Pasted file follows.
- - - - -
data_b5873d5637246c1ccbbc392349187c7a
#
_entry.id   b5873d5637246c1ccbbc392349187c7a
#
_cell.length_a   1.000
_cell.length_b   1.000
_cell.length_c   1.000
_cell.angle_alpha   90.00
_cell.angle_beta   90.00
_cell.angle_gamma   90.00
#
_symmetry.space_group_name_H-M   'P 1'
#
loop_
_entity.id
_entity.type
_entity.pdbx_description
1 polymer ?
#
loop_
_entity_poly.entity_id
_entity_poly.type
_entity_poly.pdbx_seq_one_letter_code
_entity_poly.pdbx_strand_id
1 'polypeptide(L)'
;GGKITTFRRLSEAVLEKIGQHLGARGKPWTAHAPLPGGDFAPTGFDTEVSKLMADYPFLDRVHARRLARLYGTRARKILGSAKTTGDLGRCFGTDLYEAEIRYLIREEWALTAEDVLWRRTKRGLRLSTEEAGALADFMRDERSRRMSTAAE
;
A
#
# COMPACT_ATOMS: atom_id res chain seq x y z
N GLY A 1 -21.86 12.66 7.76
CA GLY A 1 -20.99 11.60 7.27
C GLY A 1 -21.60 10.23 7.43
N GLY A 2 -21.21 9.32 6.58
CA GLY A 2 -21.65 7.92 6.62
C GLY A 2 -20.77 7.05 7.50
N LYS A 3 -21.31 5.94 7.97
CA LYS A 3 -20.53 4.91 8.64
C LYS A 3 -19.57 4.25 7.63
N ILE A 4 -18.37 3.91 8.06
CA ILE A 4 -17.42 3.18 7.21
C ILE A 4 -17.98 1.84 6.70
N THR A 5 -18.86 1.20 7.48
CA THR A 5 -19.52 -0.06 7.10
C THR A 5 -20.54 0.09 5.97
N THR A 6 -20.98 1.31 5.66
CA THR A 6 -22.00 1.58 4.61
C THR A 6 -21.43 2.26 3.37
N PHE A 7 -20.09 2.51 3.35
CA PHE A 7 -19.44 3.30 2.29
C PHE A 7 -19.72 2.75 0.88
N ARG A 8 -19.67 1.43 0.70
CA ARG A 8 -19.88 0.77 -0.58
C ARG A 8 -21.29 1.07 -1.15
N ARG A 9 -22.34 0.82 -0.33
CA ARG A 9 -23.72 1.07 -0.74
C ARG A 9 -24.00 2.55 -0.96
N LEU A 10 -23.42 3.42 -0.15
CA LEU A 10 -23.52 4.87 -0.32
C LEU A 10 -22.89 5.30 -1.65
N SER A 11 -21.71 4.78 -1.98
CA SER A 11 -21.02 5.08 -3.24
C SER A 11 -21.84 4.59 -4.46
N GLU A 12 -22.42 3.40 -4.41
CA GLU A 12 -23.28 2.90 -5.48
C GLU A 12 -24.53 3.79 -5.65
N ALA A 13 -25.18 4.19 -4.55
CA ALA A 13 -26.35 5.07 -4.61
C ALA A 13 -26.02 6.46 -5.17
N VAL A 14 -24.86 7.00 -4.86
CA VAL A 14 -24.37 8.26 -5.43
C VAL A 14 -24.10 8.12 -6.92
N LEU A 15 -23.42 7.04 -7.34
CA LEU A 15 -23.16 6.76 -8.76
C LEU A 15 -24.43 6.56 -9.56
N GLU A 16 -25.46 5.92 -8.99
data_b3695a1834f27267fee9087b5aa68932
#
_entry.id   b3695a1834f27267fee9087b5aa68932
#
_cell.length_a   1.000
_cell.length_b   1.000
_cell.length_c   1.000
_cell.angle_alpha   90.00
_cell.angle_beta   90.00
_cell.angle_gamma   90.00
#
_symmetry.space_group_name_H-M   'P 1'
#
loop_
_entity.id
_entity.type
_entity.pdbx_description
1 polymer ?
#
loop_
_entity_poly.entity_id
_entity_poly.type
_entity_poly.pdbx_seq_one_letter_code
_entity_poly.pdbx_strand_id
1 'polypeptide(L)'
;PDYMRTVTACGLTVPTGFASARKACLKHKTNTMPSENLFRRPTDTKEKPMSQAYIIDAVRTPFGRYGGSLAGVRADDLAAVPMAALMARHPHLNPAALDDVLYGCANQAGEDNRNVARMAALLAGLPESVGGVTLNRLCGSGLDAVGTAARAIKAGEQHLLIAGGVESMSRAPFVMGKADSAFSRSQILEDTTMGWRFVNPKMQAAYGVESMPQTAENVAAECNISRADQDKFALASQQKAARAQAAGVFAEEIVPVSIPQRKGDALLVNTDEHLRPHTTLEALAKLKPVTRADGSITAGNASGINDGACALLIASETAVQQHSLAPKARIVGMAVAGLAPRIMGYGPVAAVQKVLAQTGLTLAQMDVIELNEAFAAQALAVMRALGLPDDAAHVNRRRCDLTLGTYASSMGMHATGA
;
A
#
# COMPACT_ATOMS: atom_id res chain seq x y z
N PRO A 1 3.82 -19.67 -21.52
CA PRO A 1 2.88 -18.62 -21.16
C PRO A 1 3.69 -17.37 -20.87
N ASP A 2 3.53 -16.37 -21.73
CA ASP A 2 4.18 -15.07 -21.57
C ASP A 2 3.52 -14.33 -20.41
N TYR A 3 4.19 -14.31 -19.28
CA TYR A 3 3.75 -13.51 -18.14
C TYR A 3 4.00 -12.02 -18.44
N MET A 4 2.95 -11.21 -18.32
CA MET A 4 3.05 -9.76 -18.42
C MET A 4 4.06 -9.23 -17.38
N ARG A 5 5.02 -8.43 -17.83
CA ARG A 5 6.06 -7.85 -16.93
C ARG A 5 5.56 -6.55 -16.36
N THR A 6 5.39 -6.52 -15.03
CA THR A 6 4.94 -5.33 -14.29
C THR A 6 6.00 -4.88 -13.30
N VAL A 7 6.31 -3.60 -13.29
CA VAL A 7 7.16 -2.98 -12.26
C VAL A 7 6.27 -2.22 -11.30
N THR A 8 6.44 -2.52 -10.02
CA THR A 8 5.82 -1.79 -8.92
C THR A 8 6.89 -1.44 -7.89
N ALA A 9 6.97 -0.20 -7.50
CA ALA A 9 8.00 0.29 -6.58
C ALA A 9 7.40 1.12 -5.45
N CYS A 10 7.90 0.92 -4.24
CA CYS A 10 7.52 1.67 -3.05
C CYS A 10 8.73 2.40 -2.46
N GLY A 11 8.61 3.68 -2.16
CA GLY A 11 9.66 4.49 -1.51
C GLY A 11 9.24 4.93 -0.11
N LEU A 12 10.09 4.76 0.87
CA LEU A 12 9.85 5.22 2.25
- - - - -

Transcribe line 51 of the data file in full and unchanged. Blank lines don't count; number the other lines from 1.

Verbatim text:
C PHE A 7 -19.72 2.75 0.88